Sony Pictures Classics announced that they have acquired North American rights to Eleanor Coppola’s narrative directorial and screenwriting debut, Paris Can Wait, which made its World Premiere last week during the 2016 Toronto International Film Festival.
Written and directed by Coppola, Paris Can Wait stars Academy Award nominee Diane Lane, Alec Baldwin and Arnaud Viard, is produced by Coppola and Fred Roos, and is executive produced by Michael Zakin, Lisa Hamilton Daly, Tanya Lopez, Rob Sharenow and Molly Thompson. The film is an American Zoetrope and Lifetime Films production in association with Corner Piece Capital and Tohokushinsha Film Corp.
Anne (Diane Lane) is at a crossroads in her life. Long married to a successfully driven but inattentive movie producer (Alec Baldwin), she finds herself taking a car trip from Cannes to Paris with a business associate of her husband (Arnaud Viard). What should be a seven-hour drive turns into a three day journey of discovery involving picturesque sights, fine food and wine, humor, wisdom, and much more in Paris Can Wait.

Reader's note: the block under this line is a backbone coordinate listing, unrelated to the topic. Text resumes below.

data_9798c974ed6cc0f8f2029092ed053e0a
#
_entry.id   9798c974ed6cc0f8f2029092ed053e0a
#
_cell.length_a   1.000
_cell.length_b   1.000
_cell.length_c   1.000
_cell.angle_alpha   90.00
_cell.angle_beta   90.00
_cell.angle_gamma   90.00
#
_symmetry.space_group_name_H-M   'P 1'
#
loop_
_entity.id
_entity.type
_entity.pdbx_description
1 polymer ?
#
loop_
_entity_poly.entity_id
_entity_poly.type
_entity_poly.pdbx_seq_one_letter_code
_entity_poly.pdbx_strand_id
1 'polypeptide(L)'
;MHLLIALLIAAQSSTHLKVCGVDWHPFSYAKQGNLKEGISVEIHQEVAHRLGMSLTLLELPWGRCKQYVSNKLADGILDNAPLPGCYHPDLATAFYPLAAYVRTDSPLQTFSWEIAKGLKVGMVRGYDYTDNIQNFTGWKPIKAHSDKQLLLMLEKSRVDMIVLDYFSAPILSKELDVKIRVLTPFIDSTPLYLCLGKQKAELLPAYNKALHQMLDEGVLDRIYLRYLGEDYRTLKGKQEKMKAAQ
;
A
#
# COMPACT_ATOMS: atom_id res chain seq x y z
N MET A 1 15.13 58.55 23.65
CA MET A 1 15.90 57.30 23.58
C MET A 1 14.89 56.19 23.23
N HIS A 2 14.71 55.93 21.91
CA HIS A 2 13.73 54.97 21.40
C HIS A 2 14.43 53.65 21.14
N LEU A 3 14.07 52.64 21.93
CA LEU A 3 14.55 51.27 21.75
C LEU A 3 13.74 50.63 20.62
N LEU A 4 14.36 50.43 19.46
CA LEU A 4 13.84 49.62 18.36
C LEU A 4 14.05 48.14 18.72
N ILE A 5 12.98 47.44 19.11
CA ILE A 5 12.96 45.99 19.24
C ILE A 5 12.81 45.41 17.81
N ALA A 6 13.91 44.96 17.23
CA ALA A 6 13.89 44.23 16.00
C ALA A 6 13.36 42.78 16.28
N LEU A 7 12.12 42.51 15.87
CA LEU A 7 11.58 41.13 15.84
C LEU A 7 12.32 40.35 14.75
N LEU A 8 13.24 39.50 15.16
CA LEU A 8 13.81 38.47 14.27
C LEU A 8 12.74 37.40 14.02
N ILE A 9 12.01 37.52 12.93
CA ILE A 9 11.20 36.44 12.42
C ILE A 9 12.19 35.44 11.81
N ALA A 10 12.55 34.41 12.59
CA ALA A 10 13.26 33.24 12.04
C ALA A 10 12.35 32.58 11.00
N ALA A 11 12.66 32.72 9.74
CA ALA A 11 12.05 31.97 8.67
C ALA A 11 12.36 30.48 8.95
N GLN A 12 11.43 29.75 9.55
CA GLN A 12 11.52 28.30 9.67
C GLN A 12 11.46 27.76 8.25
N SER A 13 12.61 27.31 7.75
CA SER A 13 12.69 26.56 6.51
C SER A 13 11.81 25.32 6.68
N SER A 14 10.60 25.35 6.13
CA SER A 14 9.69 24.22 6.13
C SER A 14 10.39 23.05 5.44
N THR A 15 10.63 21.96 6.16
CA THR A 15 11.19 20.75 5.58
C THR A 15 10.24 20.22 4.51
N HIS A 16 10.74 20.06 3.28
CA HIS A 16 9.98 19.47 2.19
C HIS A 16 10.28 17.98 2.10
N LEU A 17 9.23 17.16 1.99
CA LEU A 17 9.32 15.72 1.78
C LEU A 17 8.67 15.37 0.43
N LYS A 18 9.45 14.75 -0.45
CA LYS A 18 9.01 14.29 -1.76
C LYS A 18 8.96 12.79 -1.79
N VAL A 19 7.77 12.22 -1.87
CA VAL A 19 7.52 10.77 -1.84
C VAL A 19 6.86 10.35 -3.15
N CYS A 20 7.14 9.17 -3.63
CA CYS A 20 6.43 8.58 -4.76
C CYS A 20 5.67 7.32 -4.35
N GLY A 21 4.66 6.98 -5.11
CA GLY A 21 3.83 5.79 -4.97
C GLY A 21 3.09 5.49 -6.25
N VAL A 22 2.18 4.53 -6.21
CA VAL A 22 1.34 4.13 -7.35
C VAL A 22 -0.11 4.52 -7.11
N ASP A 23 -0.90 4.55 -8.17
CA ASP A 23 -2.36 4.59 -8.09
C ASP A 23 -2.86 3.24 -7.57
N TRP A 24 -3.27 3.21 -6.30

“Eleanor Coppola’s ‘Paris Can Wait’ is a movie to savor, something very fine. Elegantly directed, exquisitely designed and beautifully acted by Diane Lane and Arnaud Viard, this is that special movie that will bring pleasure to audiences everywhere. It is a privilege to be involved,” said Sony Pictures Classics.
“My long journey making my first fiction feature ended in Toronto to a welcoming audience, and I’m thrilled that Michael, Tom, Dylan and their team at Sony Pictures Classics will release it. They are the ‘gold standard’ in bringing very interesting, high quality films to the big screen over many years. I look forward to working with them to show ‘Paris Can Wait’ to an even wider audience,” said Coppola.
“It is so gratifying to have been part of helping a creative spirit like Eleanor realize her vision. Seeing her make this wonderful film, so true to who she is, has been incredibly rewarding,” said Rob Sharenow EVP and GM A&E and Lifetime. A + E Television retains second TV window rights to the film.